Song of the Week breaks down and talks about the song we just can’t get out of our head each week. Find these songs and more on our Spotify Top Songs playlist. For our favorite new songs from emerging artists, check out our Spotify New Sounds playlist. This week, Harry Styles gives us the first look inside the walls of Harry’s House.
“Harry, you’re no good alone.”
Artistically, that’s something we know isn’t true. It’s been years now since Harry Styles struck out on his own, re-inventing his public persona through vintage aesthetics and the devil-may-care creativity of a present-day rockstar. His art, both in his self-titled solo debut and the Grammy-winning Fine Line, has always pivoted between the achingly personal and intentionally coy. It might be easy to speculate about the subjects of his songs, but there’s still a thin veil between Styles and the public.
Personally, that line — “Harry, you’re no good alone” — might mean something quite different.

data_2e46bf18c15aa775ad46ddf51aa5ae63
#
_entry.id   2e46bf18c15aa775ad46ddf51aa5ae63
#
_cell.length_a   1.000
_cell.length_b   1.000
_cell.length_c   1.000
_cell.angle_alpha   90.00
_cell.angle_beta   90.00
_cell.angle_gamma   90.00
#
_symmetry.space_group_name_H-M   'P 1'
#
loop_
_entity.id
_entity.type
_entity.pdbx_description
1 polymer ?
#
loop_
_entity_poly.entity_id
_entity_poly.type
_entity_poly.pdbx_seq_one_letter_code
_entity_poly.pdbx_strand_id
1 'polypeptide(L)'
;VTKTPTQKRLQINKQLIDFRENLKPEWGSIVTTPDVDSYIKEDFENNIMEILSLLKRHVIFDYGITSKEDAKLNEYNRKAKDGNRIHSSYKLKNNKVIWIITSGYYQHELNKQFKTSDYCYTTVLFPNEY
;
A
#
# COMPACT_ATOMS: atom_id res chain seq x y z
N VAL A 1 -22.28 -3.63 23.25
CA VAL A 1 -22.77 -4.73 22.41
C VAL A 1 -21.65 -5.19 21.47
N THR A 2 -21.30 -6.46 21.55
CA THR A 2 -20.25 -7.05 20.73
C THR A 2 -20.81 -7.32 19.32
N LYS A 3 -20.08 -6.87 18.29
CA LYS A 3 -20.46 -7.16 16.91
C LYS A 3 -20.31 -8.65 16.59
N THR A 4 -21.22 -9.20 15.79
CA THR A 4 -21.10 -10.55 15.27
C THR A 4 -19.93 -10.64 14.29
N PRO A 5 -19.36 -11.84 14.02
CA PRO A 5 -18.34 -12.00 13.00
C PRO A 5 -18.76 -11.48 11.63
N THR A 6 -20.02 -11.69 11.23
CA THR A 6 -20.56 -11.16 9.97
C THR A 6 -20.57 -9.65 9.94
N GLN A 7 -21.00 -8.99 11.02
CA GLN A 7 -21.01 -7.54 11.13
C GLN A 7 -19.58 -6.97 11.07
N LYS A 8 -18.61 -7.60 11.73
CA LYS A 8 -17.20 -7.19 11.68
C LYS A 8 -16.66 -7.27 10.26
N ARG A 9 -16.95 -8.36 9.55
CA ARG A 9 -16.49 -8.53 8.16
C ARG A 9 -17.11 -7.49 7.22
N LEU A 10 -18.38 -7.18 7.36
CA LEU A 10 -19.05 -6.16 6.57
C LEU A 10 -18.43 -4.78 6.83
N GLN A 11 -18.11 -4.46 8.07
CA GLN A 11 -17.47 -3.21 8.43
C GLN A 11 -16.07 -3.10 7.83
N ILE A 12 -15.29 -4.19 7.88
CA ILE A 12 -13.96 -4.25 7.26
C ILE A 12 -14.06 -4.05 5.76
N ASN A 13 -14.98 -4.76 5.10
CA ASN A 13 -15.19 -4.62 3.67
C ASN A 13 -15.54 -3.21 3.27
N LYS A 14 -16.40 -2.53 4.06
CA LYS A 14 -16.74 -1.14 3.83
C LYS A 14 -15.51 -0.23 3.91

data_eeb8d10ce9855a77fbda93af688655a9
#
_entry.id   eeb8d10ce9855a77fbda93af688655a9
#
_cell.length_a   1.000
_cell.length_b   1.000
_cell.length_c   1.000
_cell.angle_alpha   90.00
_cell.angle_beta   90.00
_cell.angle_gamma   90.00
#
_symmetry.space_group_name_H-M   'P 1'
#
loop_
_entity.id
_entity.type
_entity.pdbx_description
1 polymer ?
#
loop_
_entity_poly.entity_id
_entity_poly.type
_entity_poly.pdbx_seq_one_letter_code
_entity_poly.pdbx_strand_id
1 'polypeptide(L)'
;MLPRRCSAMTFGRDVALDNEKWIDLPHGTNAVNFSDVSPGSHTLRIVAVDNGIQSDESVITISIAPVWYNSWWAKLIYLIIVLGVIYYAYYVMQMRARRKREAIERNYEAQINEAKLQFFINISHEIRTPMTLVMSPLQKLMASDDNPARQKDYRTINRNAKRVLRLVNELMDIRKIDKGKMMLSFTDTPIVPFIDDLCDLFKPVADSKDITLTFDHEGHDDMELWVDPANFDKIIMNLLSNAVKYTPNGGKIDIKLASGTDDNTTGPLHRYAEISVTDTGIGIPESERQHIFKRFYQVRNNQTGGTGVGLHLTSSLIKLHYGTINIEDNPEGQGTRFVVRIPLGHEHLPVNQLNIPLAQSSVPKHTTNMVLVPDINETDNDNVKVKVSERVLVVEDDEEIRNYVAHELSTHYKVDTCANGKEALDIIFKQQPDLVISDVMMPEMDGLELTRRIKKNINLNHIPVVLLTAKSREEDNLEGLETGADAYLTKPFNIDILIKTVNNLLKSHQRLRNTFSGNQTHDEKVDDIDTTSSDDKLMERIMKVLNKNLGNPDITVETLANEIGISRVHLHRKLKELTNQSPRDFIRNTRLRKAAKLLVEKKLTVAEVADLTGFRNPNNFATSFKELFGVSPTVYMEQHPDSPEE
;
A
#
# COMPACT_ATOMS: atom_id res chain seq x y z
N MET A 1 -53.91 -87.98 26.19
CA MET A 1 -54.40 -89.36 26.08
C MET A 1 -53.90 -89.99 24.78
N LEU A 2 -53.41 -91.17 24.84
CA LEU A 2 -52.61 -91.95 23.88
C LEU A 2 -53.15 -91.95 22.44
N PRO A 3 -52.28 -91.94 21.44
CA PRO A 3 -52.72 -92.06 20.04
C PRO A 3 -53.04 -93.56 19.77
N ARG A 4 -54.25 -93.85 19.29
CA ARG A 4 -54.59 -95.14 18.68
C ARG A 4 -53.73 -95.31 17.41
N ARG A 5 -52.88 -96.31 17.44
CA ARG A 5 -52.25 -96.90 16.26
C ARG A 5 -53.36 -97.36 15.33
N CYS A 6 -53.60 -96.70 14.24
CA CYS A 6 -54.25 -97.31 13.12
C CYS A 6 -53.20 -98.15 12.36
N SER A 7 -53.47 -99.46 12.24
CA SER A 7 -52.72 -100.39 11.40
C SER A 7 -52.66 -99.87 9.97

“As It Was” is the latest offering from the global superstar, the first cut off his upcoming album Harry’s House (due May 20th). Here, Harry seems fixated on the passage of time, the inevitability of change, and the stifling repercussions that come along with periods of transition. There’s a motif in his music around avoidance, whether it be in “Meet Me in the Hallway” (“We don’t talk about it, it’s something we don’t do”) or “Sign of the Times” (“We don’t talk enough”).
“I don’t wanna talk about the way that it was,” he sings on “As It Was.” Things have already changed too much in his narration — what’s the point of combing over history? Naturally, this dialogue is disguised in a vibrant, synth-heavy song that makes the listener want to bounce down the street with wired headphones and a walkman or stick their head out of the sun roof. It feels heavily inspired by a-ha’s classic “Take On Me” — it’s even in the same key.
In the accompanying music video, though, there’s no black-and-white journey through the world of animation. Directed by Tanu Muino, the visual sees a sequined Styles moving through whimsical set pieces and working through choreography opposite a similarly-clad dancer. He’s giving us acting, and it’s a reminder that Styles — impromptu talk show host, beloved visitor at SNL, burgeoning movie star, and Grammy-winning soloist — is the kind of quadruple-threat showman that feels so rare in the current entertainment landscape.
None of it is the same as it was — but we don’t have to talk about it, or dwell on it. Let’s just dance.
— Mary Siroky